Imagine that you’ve just moved into a newly-built home in picturesque Vermont. The developer likely enticed you with all sorts of pictures and promises – a perfect home against an idyllic New England backdrop. The developer surely quoted you the price, and then described all facets of the home – its size, its location, its quality, and its amenities.
Not all new construction is perfect, however. For a variety of reasons, you may be dissatisfied with the home after you move in. Perhaps the central air-conditioning is defective; perhaps the floorboards in the kitchen are not level; or perhaps the contract documents made a material misrepresentation, promising you a walk-in closet when no such closet was built.
These sorts of defects lower the value of your Vermont home, not to mention make you feel like you didn't get what you paid for. How can you use your state’s laws to recover against your developer?
Suing a developer might not be easy. Many builders are parts of statewide or nationwide corporations with teams of attorneys to defend themselves from claims. You are one home buyer, probably of dozens or even hundreds. You cannot be expected to win this fight on your own.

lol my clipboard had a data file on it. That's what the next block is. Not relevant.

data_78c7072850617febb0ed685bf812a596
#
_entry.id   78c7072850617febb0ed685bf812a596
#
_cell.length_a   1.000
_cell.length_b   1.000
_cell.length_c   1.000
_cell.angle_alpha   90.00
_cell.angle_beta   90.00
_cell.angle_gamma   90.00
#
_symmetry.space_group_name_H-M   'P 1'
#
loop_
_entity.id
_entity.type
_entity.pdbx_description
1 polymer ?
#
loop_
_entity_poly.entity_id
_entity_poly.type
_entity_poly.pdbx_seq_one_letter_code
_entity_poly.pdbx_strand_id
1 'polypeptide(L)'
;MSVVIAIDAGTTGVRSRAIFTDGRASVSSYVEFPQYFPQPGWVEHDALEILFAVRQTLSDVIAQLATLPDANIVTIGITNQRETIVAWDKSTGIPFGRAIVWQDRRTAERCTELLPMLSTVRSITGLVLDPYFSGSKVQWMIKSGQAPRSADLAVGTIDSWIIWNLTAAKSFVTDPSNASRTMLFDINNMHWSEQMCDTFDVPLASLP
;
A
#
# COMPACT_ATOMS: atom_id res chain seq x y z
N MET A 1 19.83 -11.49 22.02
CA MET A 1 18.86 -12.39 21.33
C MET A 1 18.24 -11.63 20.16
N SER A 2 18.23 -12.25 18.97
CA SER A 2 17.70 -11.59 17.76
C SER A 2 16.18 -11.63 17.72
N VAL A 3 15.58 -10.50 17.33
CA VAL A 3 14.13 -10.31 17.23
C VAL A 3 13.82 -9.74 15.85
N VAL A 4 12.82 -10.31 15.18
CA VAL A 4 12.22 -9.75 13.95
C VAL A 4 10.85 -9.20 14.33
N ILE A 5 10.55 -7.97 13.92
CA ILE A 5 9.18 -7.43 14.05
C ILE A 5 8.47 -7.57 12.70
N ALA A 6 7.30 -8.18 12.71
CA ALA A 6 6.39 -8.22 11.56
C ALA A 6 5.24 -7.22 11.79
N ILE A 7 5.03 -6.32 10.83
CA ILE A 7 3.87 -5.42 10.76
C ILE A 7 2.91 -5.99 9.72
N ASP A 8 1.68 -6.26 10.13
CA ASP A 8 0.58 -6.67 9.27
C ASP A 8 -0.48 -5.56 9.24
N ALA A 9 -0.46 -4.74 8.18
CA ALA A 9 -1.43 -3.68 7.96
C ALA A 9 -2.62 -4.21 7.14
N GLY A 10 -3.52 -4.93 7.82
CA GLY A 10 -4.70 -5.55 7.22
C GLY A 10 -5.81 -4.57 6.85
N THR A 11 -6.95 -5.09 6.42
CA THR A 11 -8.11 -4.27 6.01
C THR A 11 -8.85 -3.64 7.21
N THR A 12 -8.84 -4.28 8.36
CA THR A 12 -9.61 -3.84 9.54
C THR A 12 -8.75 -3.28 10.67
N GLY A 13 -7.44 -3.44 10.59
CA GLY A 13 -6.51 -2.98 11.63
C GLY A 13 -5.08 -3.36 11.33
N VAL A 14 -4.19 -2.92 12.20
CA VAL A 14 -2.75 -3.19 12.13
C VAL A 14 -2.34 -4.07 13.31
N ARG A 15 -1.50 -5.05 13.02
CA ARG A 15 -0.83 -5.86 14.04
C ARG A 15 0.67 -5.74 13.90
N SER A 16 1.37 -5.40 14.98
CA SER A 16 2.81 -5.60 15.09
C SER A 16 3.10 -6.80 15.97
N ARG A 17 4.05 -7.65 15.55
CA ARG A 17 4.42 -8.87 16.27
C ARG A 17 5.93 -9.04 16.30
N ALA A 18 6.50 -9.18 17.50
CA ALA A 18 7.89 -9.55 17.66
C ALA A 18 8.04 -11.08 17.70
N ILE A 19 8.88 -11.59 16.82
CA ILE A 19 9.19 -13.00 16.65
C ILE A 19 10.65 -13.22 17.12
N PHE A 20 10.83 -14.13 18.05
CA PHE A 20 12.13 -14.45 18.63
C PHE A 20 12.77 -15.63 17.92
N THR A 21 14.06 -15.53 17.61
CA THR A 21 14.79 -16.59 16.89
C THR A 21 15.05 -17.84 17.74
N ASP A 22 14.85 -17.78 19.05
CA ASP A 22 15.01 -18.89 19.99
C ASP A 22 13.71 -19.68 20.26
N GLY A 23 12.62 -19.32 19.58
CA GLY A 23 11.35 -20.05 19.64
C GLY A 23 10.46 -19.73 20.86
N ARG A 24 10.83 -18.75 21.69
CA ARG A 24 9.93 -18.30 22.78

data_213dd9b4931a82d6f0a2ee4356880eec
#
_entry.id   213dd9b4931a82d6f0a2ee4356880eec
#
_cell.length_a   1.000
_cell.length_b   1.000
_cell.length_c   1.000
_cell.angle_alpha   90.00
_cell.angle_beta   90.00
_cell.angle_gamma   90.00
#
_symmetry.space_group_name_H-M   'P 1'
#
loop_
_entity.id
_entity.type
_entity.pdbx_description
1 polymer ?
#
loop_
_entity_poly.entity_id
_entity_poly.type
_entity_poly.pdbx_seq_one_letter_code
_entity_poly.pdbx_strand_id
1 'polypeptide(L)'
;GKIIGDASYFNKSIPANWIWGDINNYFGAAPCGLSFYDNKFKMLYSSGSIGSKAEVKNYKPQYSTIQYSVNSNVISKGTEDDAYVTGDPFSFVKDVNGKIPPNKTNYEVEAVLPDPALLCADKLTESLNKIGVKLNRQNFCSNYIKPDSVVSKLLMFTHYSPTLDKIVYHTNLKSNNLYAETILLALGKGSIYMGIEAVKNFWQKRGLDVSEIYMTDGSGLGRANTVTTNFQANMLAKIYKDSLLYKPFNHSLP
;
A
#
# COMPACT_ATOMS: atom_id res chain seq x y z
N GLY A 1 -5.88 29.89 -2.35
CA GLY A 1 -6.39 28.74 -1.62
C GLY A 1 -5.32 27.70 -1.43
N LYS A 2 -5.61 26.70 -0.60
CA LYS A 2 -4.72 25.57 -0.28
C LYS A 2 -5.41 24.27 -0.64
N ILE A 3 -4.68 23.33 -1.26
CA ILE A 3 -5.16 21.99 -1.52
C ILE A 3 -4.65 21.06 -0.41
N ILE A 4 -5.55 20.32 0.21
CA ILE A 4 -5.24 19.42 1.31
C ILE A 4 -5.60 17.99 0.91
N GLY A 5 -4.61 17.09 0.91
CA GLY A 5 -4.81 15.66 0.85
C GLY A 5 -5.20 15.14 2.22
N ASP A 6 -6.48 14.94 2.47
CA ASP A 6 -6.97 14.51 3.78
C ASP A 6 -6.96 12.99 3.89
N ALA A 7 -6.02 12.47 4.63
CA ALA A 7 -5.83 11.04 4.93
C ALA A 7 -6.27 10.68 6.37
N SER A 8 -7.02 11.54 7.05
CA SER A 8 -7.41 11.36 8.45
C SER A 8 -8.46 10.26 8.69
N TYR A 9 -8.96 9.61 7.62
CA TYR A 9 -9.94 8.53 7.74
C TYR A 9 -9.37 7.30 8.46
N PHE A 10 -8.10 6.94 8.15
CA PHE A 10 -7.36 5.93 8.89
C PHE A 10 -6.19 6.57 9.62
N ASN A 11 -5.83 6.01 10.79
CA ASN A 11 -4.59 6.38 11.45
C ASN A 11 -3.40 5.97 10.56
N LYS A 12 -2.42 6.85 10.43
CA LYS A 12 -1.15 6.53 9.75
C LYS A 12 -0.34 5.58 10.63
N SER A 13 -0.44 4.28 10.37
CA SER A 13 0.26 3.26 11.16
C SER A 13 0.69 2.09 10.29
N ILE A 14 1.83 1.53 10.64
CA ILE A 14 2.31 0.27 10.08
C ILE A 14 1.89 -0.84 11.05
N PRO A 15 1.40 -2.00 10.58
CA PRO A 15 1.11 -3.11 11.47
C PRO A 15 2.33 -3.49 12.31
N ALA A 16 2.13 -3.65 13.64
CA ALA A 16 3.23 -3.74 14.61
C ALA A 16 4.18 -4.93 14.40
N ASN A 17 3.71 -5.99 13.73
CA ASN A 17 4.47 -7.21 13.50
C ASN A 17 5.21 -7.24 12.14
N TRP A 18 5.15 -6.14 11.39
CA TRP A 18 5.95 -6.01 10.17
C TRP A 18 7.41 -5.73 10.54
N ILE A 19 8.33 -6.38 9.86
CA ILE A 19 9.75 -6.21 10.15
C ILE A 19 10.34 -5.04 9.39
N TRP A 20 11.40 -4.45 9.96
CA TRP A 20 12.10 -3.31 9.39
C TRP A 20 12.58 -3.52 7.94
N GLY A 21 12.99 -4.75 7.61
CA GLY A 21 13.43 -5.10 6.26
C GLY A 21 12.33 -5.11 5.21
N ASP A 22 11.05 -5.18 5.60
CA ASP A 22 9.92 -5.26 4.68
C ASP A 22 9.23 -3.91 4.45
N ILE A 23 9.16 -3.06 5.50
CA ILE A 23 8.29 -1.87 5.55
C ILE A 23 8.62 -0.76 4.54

If you believe that there are significant defects in your newly built Vermont home, you should consult a local attorney – preferably one with experience in Vermont real estate or construction – about your situation.
Suing a developer is different from filing a small lawsuit against a home contractor, for example, which can often behandled without an attorney in Vermont’s small claims courts. This type of action is ideal for a small dispute with a painter, for example, who fails to complete a specific task. A lawsuit against a developer is a larger project, one that generally requires an attorney’s assistance.
Ultimately, your lawsuit against your developer is about its breach of a promise: to deliver you a home as it was described it to you. Buying a newly constructed house is a process that generates lots of paperwork, particularly if the house is within a new planned community. Your builder or developer surely gave you extensive materials describing your new property. You would have needed to sign a contract outlining your payment and the builder’s promise to construct the home.